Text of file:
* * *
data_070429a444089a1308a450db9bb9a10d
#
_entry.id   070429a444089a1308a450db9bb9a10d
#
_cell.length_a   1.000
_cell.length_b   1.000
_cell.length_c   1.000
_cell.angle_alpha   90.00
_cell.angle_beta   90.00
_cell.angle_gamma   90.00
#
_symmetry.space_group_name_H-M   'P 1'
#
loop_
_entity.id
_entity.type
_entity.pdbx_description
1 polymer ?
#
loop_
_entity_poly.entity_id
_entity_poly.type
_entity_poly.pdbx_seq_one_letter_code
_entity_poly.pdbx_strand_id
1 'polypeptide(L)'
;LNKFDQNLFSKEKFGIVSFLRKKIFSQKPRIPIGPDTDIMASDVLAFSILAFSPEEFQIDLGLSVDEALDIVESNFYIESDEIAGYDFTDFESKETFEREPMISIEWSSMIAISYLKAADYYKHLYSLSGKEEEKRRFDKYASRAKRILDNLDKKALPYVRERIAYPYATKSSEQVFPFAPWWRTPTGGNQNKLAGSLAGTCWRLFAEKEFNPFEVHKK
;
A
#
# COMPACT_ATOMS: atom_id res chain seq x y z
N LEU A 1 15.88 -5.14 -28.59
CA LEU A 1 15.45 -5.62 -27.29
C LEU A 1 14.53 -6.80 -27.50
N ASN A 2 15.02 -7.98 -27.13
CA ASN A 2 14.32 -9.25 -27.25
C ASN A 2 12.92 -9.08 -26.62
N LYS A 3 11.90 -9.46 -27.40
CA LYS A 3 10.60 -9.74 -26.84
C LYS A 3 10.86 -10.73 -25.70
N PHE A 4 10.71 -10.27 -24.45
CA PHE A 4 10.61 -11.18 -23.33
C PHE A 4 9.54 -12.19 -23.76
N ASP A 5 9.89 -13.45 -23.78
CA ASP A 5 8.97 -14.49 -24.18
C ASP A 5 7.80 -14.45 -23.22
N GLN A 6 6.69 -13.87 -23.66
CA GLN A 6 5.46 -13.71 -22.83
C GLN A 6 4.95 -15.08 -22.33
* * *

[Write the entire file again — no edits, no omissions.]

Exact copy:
data_070429a444089a1308a450db9bb9a10d
#
_entry.id   070429a444089a1308a450db9bb9a10d
#
_cell.length_a   1.000
_cell.length_b   1.000
_cell.length_c   1.000
_cell.angle_alpha   90.00
_cell.angle_beta   90.00
_cell.angle_gamma   90.00
#
_symmetry.space_group_name_H-M   'P 1'
#
loop_
_entity.id
_entity.type
_entity.pdbx_description
1 polymer ?
#
loop_
_entity_poly.entity_id
_entity_poly.type
_entity_poly.pdbx_seq_one_letter_code
_entity_poly.pdbx_strand_id
1 'polypeptide(L)'
;LNKFDQNLFSKEKFGIVSFLRKKIFSQKPRIPIGPDTDIMASDVLAFSILAFSPEEFQIDLGLSVDEALDIVESNFYIESDEIAGYDFTDFESKETFEREPMISIEWSSMIAISYLKAADYYKHLYSLSGKEEEKRRFDKYASRAKRILDNLDKKALPYVRERIAYPYATKSSEQVFPFAPWWRTPTGGNQNKLAGSLAGTCWRLFAEKEFNPFEVHKK
;
A
#
# COMPACT_ATOMS: atom_id res chain seq x y z
N LEU A 1 15.88 -5.14 -28.59
CA LEU A 1 15.45 -5.62 -27.29
C LEU A 1 14.53 -6.80 -27.50
N ASN A 2 15.02 -7.98 -27.13
CA ASN A 2 14.32 -9.25 -27.25
C ASN A 2 12.92 -9.08 -26.62
N LYS A 3 11.90 -9.46 -27.40
CA LYS A 3 10.60 -9.74 -26.84
C LYS A 3 10.86 -10.73 -25.70
N PHE A 4 10.71 -10.27 -24.45
CA PHE A 4 10.61 -11.18 -23.33
C PHE A 4 9.54 -12.19 -23.76
N ASP A 5 9.89 -13.45 -23.78
CA ASP A 5 8.97 -14.49 -24.18
C ASP A 5 7.80 -14.45 -23.22
N GLN A 6 6.69 -13.87 -23.66
CA GLN A 6 5.46 -13.71 -22.83
C GLN A 6 4.95 -15.08 -22.33